In North Dakota, Republican bill co-sponsor Rep. Keith Kempenich wants to let drivers who kill protesters blocking highways go free as long as they do it accidentally or negligently. His proposal is in direct response to the Standing Rock protesters.

“If you stay off the roadway, this would never be an issue,” Kempenich told the Star Tribune.

Minnesota has also responded to the success of Black Lives Matter in closing highways in recent months by classifying those actions as “gross misdemeanor,” an offense carrying a year in jail and a US$3,000 fine.

In Washington, where Democrats control both houses of the legislature, it has been suggested that protesters be labeled as “economic terrorists.” Iowa has also focused on protesters blocking transit routes, The Intercept reported.

These desperate actions by Republicans, undoubtedly cashing in on President Donald Trump’s recent ascent to power, are nothing more than a troubling attempt at quashing protests, civil liberties advocates have said.

Lee Rowland, a senior staff attorney at the American Civil Liberties Union, agreed this apparently increasing trend is “deeply troubling.”

RELATED: Protesters Face Increasing Criminalization in Trump Era

“A law that would allow the state to charge a protester $10,000 for stepping in the wrong place, or encourage a driver to get away with manslaughter because the victim was protesting, is about one thing: Chilling protest,” Rowland noted.

Kushner, who’s represented Black Lives Matter activists in the past, agreed the bills are a politicized attempt to “cater to the general public hostility.”

“The goal is to criminalize protesting to a greater degree and thereby discourage public dissent,” he said.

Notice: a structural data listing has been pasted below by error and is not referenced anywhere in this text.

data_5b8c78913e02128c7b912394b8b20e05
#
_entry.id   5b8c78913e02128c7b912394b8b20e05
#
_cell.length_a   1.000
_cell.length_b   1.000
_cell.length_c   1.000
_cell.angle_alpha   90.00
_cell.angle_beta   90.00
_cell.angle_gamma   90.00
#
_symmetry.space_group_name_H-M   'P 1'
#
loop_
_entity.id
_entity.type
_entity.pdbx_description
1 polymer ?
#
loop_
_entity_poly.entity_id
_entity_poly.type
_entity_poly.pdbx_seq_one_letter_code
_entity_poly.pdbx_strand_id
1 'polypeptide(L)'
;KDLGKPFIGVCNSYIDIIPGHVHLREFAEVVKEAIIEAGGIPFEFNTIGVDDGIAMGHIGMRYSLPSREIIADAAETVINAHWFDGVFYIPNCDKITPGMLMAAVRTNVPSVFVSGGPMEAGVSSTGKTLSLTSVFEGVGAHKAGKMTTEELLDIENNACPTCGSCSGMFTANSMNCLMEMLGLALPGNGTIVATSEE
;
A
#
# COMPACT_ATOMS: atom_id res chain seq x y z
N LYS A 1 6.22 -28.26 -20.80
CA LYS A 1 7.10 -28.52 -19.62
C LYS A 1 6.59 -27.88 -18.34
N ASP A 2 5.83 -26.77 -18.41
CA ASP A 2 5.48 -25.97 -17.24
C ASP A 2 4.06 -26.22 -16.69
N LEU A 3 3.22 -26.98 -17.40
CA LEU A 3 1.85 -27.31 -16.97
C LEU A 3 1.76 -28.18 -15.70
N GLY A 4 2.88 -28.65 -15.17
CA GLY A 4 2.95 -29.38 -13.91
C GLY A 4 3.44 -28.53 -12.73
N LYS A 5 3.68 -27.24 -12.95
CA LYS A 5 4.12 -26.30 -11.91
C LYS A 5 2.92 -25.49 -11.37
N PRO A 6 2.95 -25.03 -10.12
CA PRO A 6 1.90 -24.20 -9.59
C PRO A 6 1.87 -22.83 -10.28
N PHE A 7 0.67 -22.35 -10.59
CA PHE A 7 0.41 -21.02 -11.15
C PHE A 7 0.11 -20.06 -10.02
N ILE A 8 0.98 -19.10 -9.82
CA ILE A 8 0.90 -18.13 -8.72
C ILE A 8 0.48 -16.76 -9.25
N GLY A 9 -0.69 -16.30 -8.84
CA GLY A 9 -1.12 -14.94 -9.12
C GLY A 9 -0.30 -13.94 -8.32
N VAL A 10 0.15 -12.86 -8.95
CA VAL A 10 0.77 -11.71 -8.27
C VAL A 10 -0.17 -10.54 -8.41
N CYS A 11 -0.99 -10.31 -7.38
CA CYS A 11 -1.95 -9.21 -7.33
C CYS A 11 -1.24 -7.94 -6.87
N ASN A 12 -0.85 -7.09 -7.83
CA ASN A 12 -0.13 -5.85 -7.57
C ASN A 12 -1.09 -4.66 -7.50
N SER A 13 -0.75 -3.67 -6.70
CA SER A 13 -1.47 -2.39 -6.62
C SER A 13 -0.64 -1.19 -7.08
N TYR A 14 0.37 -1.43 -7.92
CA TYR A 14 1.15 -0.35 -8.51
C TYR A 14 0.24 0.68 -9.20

Iowa, Minnesota, and North Dakota all have Republican-dominated legislatures, and therefore may face the most difficult challenges ahead.

https://media-telesur.openmultimedia.biz/clips/imagen-2017-01-16-102010482985-635884.png/thumb/1080x1080.jpg

  • Published in World

Trump Calls for Unity of Americans

Washington, Nov 9 (Prensa Latina) US President-elect Donald Trump called on Americans to join and promised that he would be the leader of all his compatriots.

In a conciliatory tone, the real estate tycoon pointed out that 'we must unify our great country', and look for a better future for millions of people, above the differences of races, genders and religion in order to renew what he called 'the American dream'.

Every American will have the opportunity to fulfill his aspirations, we will rebuild our infrastructures, schools, hospitals, we will put millions of people to work, we will take care of our veterans, he added.

He said he has a grand economic plan to strengthen the economy, and said he will tell the international community that the interests of the United States are first, 'we will seek common ground with other nations, without hostility to other countries.'

He thanked the support of his work team and his family throughout the campaign, in which he said, worked a considerable group of talented people, and in particular mentioned the role played by Rudolf Giuliani, ex-mayor of New York.

Trump won the November 8 election, winning 288 electoral votes against Clinton, who reached 215.

  • Published in World
Subscribe to this RSS feed

Havana